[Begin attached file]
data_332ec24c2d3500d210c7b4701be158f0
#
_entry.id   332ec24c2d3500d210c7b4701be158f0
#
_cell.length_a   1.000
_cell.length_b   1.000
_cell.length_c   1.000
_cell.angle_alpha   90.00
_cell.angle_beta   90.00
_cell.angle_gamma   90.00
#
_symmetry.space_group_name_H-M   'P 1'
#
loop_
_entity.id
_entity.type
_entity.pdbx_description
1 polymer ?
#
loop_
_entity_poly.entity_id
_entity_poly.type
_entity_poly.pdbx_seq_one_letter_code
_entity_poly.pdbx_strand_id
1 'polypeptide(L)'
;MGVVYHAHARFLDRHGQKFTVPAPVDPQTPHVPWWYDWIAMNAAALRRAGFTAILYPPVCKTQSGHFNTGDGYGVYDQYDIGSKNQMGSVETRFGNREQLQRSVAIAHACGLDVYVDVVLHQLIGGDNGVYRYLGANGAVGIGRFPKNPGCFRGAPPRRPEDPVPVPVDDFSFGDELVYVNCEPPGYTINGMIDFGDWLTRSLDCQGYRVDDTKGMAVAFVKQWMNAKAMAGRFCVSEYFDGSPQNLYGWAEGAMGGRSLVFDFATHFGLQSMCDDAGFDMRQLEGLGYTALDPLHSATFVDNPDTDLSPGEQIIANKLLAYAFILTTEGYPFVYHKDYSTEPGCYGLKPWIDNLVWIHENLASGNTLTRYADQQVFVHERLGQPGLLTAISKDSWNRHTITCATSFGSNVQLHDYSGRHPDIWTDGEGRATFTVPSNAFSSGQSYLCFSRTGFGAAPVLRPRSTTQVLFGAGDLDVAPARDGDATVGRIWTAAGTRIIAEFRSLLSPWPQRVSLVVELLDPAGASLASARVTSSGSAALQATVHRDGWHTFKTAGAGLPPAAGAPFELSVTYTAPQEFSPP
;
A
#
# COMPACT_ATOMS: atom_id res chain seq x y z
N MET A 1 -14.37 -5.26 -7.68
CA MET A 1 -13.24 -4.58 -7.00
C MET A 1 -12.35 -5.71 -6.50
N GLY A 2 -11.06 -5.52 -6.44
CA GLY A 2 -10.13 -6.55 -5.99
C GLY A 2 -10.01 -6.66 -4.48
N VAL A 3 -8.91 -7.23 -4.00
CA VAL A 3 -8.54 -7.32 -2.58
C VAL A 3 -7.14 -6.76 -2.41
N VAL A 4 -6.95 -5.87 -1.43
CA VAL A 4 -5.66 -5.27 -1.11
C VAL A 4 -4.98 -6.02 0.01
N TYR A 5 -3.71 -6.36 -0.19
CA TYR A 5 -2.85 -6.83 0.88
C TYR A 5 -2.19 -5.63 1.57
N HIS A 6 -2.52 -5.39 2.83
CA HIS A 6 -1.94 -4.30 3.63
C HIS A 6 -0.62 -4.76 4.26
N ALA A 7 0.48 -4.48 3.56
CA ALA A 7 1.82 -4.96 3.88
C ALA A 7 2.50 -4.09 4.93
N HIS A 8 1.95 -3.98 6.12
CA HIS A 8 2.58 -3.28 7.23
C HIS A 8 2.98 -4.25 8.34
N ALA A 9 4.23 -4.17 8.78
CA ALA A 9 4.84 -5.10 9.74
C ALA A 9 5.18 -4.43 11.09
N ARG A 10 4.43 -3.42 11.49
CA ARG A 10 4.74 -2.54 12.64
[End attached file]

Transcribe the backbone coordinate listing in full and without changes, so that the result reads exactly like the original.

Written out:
data_332ec24c2d3500d210c7b4701be158f0
#
_entry.id   332ec24c2d3500d210c7b4701be158f0
#
_cell.length_a   1.000
_cell.length_b   1.000
_cell.length_c   1.000
_cell.angle_alpha   90.00
_cell.angle_beta   90.00
_cell.angle_gamma   90.00
#
_symmetry.space_group_name_H-M   'P 1'
#
loop_
_entity.id
_entity.type
_entity.pdbx_description
1 polymer ?
#
loop_
_entity_poly.entity_id
_entity_poly.type
_entity_poly.pdbx_seq_one_letter_code
_entity_poly.pdbx_strand_id
1 'polypeptide(L)'
;MGVVYHAHARFLDRHGQKFTVPAPVDPQTPHVPWWYDWIAMNAAALRRAGFTAILYPPVCKTQSGHFNTGDGYGVYDQYDIGSKNQMGSVETRFGNREQLQRSVAIAHACGLDVYVDVVLHQLIGGDNGVYRYLGANGAVGIGRFPKNPGCFRGAPPRRPEDPVPVPVDDFSFGDELVYVNCEPPGYTINGMIDFGDWLTRSLDCQGYRVDDTKGMAVAFVKQWMNAKAMAGRFCVSEYFDGSPQNLYGWAEGAMGGRSLVFDFATHFGLQSMCDDAGFDMRQLEGLGYTALDPLHSATFVDNPDTDLSPGEQIIANKLLAYAFILTTEGYPFVYHKDYSTEPGCYGLKPWIDNLVWIHENLASGNTLTRYADQQVFVHERLGQPGLLTAISKDSWNRHTITCATSFGSNVQLHDYSGRHPDIWTDGEGRATFTVPSNAFSSGQSYLCFSRTGFGAAPVLRPRSTTQVLFGAGDLDVAPARDGDATVGRIWTAAGTRIIAEFRSLLSPWPQRVSLVVELLDPAGASLASARVTSSGSAALQATVHRDGWHTFKTAGAGLPPAAGAPFELSVTYTAPQEFSPP
;
A
#
# COMPACT_ATOMS: atom_id res chain seq x y z
N MET A 1 -14.37 -5.26 -7.68
CA MET A 1 -13.24 -4.58 -7.00
C MET A 1 -12.35 -5.71 -6.50
N GLY A 2 -11.06 -5.52 -6.44
CA GLY A 2 -10.13 -6.55 -5.99
C GLY A 2 -10.01 -6.66 -4.48
N VAL A 3 -8.91 -7.23 -4.00
CA VAL A 3 -8.54 -7.32 -2.58
C VAL A 3 -7.14 -6.76 -2.41
N VAL A 4 -6.95 -5.87 -1.43
CA VAL A 4 -5.66 -5.27 -1.11
C VAL A 4 -4.98 -6.02 0.01
N TYR A 5 -3.71 -6.36 -0.19
CA TYR A 5 -2.85 -6.83 0.88
C TYR A 5 -2.19 -5.63 1.57
N HIS A 6 -2.52 -5.39 2.83
CA HIS A 6 -1.94 -4.30 3.63
C HIS A 6 -0.62 -4.76 4.26
N ALA A 7 0.48 -4.48 3.56
CA ALA A 7 1.82 -4.96 3.88
C ALA A 7 2.50 -4.09 4.93
N HIS A 8 1.95 -3.98 6.12
CA HIS A 8 2.58 -3.28 7.23
C HIS A 8 2.98 -4.25 8.34
N ALA A 9 4.23 -4.17 8.78
CA ALA A 9 4.84 -5.10 9.74
C ALA A 9 5.18 -4.43 11.09
N ARG A 10 4.43 -3.42 11.49
CA ARG A 10 4.74 -2.54 12.64